In addition to conservative fluid management, early consideration of neuromuscular blockade (NMB) in patients with moderate‐to‐severe ARDS likely improves outcomes. NMB may enhance the protective effects of low tidal volume ventilation in the most hypoxemic ARDS patients, because it removes the resistance of the chest wall and the diaphragm, and more importantly, reduces dyssynchrony between the patient and the ventilator. Although previous studies of NMB in ARDS yielded conflicting results, a more recent well‐done randomized clinical trial showed a mortality benefit. In this trial, 340 patients with a PaO2/FiO2 ratio of <150 mm Hg were randomized to receive a 48‐hour infusion of cisatracurium (a nondepolarizing neuromuscular blocking agent) or placebo within 48 hours of ARDS onset.[35] Both groups were deeply sedated and ventilated with low tidal volumes, but mortality was lower in patients treated with NMB compared to patients who did not receive NMB. Although there are understandable concerns that NMB will mask the ability to detect important changes in the patient's clinical exam and increase risk of ICU‐acquired weakness, the results of this trial suggest that clinicians should strongly consider early, short‐term NMB with cisatracurium in patients with moderate‐to‐severe ARDS.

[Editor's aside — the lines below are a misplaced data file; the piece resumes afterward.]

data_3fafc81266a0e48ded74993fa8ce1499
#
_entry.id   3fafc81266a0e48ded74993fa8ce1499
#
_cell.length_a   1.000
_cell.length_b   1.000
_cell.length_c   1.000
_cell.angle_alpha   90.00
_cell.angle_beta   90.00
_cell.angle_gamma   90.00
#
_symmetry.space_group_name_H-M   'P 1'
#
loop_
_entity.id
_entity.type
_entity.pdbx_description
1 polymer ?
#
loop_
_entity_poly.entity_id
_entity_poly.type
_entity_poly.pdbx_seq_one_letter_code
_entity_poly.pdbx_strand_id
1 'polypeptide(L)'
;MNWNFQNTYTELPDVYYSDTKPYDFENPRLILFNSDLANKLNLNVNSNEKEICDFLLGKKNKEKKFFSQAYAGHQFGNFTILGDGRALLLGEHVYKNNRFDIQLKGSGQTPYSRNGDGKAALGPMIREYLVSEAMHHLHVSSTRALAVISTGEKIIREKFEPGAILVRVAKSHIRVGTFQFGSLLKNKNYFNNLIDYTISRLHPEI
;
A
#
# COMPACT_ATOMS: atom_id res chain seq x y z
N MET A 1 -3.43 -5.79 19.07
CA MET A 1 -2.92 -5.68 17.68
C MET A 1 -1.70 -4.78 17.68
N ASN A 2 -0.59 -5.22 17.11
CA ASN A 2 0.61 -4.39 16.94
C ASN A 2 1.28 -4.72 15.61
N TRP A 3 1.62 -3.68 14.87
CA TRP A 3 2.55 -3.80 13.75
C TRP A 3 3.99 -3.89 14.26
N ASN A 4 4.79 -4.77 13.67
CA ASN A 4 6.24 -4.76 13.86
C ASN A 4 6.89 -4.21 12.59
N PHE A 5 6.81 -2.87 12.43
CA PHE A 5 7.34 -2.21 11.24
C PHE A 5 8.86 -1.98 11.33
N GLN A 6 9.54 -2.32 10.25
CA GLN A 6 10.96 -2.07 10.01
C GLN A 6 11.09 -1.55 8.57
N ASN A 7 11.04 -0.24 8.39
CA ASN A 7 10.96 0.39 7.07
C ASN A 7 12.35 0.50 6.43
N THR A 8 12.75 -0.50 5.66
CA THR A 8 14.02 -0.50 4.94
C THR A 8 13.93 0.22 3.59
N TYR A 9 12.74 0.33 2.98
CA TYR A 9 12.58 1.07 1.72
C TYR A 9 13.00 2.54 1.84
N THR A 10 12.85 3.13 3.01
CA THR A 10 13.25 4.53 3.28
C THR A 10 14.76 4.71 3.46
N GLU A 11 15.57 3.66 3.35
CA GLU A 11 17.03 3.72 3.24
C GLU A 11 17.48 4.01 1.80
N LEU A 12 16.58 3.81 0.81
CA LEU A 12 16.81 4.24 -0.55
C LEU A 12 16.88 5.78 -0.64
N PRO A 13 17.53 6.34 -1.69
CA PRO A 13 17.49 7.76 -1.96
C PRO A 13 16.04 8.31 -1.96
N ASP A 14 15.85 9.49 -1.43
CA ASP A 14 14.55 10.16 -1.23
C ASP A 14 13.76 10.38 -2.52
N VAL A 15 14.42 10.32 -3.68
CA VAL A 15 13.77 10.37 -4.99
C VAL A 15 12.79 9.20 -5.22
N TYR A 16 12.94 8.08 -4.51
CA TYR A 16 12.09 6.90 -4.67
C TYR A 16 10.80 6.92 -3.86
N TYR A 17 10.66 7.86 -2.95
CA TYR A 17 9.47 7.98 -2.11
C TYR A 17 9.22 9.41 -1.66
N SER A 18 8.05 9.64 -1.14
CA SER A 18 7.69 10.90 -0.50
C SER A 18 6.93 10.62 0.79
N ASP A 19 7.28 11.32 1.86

Other Pharmacotherapies

Although several other pharmacologic interventions for ARDS have been studied (eg, glucocorticoids, exogenous surfactant, activated protein C, inhaled ‐agonists), none has demonstrated a mortality benefit.[9]


Low Tidal Volume Ventilation Strategies in Patients Without ARDS